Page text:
1999 Ford F250 - Question on emissions

Can a (urea tank- type) scrubber be added to an old ('99) Ford F250 to improve emission levels?

I think you are talking about a diesel emission system. My understanding from covering the dirty diesel emission scandal back when is that such systems cost thousands of dollars in new cars. I would imagine adding one to a vehicle not designed for it initially would cost even more.

If the truck doesn’t have a selective catalyst reduction system, the answer would be no.


Does your truck have a diesel engine?
If it does not, then the answer is…no.

If it does have a diesel engine, only you can decide whether it is worth spending a lot of money to modify a vehicle that is more than 2 decades old.

There is a lot more to it to get such a system to work properly.

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Someone volunteering to reduce emissions from their own vehicle is almost unheard of! I’m glad to know that someone cares enough to do this without a mandate. You could probably pull the parts from a junk yard, have them added to your exhaust system, and put together some custom electronics to control it.

But look at things in perspective. Off road diesel engines don’t require this. Off road gasoline engines don’t even require catalytic converters. There are cars on the road with failed catalytic converters. The use of a catalytic converter eliminates almost 90% of the smog producing emissions. California has decided to ban off road gasoline engines all together, rather than put catalytic converters on them. If this goes through, it would undoubtedly result in people importing equipment from neighboring states. There is a company that makes a catalytic converter for use on air cooled engines, but it seems that companies that are going “green” are not promoting this solution at all.

So if you want to protect the environment, you could make a much bigger difference and spend less money just by promoting the use of existing technologies for reducing smog producing emissions from off road engines. Think about how much off road gasoline a lawn care company uses in a month. Now imagine if their emissions were reduced significantly, because as it is now a gallon of off road gasoline is like 10 gallons of on road gasoline in terms of smog producing emissions.


Do not do this

This is literally tampering with your vehicle’s emissions system

Either pay for a proper repair so that your car passes legitimately . . .

Or retire the truck

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And another bad idea from the Snowman .


Ahem . . .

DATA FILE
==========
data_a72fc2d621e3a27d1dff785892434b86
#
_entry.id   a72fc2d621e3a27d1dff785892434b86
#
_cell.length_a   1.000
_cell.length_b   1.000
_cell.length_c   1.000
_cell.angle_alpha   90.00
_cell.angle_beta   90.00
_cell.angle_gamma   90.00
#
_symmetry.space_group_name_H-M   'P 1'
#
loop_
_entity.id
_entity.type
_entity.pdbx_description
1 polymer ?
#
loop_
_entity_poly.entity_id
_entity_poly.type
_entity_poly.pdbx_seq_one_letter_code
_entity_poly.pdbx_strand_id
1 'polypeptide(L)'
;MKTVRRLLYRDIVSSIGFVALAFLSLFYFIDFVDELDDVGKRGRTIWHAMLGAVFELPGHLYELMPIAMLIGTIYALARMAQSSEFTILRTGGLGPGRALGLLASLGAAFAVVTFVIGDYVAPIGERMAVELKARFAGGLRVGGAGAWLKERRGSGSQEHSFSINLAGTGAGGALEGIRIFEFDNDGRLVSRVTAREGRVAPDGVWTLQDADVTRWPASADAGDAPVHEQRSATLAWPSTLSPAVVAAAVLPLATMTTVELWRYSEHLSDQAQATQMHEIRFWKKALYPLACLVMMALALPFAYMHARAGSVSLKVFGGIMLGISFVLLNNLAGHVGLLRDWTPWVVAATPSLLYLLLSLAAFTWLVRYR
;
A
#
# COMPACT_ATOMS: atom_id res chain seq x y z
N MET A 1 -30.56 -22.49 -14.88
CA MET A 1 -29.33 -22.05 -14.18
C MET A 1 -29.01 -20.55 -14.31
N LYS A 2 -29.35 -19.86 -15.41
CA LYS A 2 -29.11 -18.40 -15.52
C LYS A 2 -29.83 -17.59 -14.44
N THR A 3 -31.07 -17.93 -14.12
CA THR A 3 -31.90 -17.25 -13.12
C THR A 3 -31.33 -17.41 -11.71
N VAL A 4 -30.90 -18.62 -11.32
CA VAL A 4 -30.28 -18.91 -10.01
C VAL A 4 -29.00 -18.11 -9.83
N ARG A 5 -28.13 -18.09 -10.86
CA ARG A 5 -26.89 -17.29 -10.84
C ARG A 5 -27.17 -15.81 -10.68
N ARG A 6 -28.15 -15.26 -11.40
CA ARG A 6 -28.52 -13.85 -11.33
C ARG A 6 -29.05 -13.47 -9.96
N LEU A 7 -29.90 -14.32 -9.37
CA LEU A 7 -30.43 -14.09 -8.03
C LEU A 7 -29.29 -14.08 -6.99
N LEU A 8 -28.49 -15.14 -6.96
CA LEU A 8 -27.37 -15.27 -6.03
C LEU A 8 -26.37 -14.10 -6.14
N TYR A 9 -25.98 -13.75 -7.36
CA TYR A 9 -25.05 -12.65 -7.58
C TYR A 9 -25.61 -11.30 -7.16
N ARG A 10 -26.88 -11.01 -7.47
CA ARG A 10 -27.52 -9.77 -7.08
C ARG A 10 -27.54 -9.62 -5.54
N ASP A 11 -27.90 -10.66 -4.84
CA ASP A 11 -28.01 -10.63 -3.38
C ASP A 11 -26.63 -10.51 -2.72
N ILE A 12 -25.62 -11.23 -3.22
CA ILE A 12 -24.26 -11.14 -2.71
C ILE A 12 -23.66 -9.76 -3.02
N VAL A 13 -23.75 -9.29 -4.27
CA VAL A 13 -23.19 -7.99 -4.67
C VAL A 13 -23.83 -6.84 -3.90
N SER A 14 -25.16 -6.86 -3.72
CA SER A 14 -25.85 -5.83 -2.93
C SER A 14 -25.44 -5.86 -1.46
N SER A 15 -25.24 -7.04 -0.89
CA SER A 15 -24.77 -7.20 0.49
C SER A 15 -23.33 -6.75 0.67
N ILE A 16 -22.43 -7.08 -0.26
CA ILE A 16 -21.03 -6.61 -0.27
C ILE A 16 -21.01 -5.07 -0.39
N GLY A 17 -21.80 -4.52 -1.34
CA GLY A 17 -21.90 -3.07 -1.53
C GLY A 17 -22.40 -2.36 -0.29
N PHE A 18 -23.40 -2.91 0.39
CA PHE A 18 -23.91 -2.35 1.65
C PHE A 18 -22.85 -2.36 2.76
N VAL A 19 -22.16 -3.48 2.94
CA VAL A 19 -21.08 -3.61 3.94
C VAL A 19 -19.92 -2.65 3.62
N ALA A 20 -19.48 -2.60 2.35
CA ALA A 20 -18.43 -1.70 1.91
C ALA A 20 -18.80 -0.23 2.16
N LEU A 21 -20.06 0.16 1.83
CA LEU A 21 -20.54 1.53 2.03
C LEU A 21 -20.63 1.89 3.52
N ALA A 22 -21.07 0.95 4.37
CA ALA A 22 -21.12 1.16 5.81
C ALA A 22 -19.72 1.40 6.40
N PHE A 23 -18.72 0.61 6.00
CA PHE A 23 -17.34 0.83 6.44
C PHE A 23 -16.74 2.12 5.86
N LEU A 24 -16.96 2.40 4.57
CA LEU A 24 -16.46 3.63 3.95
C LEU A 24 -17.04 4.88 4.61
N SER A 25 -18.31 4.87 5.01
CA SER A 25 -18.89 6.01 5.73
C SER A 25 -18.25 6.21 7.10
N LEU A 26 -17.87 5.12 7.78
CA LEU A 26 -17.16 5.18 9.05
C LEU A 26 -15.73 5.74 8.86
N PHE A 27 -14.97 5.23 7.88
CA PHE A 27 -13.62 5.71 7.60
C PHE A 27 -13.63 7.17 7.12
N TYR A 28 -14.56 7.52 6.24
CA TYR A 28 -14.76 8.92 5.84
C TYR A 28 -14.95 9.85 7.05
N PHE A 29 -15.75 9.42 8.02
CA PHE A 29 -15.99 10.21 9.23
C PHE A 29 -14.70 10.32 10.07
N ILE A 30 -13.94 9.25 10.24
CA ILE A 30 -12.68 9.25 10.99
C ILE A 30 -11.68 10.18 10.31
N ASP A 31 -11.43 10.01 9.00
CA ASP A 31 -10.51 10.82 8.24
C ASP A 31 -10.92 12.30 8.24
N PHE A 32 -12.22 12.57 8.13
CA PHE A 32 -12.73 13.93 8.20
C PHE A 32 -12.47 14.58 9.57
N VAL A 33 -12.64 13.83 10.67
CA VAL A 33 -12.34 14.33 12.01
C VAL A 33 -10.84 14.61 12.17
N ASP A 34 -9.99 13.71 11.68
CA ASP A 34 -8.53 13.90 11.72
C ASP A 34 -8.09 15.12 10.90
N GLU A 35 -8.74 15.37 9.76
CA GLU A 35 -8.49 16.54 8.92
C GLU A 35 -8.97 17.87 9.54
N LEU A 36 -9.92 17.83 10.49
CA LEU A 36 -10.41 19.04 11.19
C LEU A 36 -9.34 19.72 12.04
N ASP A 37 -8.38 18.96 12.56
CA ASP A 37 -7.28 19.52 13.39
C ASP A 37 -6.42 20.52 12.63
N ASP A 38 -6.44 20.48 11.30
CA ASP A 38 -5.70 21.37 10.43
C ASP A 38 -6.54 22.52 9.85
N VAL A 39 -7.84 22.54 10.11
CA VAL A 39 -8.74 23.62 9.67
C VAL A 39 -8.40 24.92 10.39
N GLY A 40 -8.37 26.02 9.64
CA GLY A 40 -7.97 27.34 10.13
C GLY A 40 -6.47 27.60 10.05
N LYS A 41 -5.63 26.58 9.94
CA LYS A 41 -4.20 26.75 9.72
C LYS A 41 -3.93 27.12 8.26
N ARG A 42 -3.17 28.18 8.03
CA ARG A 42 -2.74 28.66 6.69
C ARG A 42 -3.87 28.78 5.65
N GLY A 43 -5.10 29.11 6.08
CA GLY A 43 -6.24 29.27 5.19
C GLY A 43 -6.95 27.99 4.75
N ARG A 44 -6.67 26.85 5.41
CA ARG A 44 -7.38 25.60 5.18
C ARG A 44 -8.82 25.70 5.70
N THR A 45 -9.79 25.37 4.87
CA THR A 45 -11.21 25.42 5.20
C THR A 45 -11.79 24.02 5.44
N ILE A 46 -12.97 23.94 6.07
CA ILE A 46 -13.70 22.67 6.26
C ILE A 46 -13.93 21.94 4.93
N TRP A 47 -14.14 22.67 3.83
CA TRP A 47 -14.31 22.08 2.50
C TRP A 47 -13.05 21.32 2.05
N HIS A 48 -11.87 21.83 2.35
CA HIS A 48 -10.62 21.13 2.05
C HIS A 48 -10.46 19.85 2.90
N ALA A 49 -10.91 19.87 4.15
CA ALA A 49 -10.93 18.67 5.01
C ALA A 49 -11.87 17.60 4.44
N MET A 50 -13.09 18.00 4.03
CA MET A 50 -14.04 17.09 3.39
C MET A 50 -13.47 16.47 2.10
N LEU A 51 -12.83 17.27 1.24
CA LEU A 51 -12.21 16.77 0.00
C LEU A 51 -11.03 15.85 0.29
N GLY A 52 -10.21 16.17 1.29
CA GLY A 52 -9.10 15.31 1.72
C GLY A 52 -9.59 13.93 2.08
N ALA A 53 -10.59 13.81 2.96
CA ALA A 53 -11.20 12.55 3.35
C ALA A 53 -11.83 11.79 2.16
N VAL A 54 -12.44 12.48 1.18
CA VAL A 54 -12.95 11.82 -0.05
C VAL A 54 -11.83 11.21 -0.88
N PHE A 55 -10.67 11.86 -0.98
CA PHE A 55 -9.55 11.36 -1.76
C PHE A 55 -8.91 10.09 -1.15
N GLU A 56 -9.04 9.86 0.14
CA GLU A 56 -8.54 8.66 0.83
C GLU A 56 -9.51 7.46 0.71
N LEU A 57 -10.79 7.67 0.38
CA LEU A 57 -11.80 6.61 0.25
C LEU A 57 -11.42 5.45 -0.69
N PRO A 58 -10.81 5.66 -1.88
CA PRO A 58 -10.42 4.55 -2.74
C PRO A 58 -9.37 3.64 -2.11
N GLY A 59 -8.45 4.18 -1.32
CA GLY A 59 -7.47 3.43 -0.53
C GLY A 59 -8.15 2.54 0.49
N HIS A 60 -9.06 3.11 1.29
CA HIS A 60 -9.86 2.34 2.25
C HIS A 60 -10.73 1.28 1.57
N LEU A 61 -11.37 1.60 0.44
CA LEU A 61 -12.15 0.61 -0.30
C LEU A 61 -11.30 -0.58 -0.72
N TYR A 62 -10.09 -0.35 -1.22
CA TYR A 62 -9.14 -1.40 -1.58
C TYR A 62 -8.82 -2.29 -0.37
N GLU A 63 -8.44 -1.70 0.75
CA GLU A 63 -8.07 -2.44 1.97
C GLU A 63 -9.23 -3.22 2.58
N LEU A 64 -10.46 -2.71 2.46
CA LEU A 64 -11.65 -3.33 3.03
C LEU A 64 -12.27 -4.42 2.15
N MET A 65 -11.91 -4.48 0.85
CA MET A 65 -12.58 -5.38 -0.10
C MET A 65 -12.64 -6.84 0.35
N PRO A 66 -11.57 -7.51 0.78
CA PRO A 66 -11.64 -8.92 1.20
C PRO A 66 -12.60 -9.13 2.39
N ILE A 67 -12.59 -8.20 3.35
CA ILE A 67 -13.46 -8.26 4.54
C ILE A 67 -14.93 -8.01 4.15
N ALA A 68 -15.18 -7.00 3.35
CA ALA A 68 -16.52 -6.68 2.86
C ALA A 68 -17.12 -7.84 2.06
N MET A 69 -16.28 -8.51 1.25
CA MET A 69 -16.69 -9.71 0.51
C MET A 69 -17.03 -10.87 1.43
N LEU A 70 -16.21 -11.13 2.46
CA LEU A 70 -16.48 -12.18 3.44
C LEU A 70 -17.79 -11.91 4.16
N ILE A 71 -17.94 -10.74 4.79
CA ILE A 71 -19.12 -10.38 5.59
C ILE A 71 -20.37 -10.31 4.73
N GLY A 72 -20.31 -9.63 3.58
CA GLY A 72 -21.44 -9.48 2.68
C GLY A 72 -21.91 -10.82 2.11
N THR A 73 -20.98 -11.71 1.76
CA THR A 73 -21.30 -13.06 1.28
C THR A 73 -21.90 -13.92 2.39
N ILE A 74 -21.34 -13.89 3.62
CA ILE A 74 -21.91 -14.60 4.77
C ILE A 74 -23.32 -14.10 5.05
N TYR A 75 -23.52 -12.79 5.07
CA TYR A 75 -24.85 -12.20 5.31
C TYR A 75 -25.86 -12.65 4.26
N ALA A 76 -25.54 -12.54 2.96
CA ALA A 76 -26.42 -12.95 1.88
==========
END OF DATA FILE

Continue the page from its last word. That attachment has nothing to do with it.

You must be from some place like California. You’re telling him he isn’t allowed to improve the emissions system on his truck. There is no law that requires a 1999 diesel vehicle to have emissions that comply with current regulations. I guess it’s fairly obvious that emissions laws in such places aren’t about emissions but some people, or certain industries, making money. You’re fine with him retiring the truck and buying a newer one, but not improving the older truck even though there is no requirement for him to do so. What a scam.

Per the EPA…

Section 203(a)(3)(A) prohibits tampering with emissions controls, including those controls that are in the engine (e.g., fuel injection, exhaust gas recirculation), and those controls that are in the exhaust (e.g., filters and catalysts). Section 203(a)(3)(B) prohibits aftermarket defeat devices

This is not @db4690s opinion, it is federal law.


His exhaust doesn’t have any of those things on it. You guys are a perfect example of ruining the environment under the name of being “green”. I’m actually surprised you guys would openly oppose someone trying to add emissions controls to their vehicle to make it better.

It isn’t a matter of any of us being against it. It is a federal crime to tamper with it. Adding later model emission controls IS tampering.

This isn’t as simple as adding a catalytic convertor to gas engine that doesn’t have one. Adding DPF to a diesel takes significant engineering far beyond the backyard tinkerer. The likelyhood of higher emissions rather than lower is pretty high.

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They don’t have DPF’s.

They have DOC’s.


Sorry, I meant the urea injection systems.

To address an earlier Wonderful90s comment… off road vehicle have had to meet stringent emission standards, too, for nearly 20, years. Some suppliers of machines, like airplane tugs, were considering switching from diesels to gas engines because the emission controls were so expensive, it was cheaper to plan to replace the gas engines 2 to 3 times in the life of the tug than to install an emission legal diesel.

Localities around the country are banning gas lawn tools for professional landscapers forcing them to switch to battery units. That includes riding lawnmowers. So no stone unturned…

Why is a Jethro Tull song wandering around in my head while I type this? I dunno…

And what song is that ?

It isn’t Aqualung… :wink:

Nothing Is Easy.


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Not the one I was hearing but Excellent Choice!

Thick As A Brick!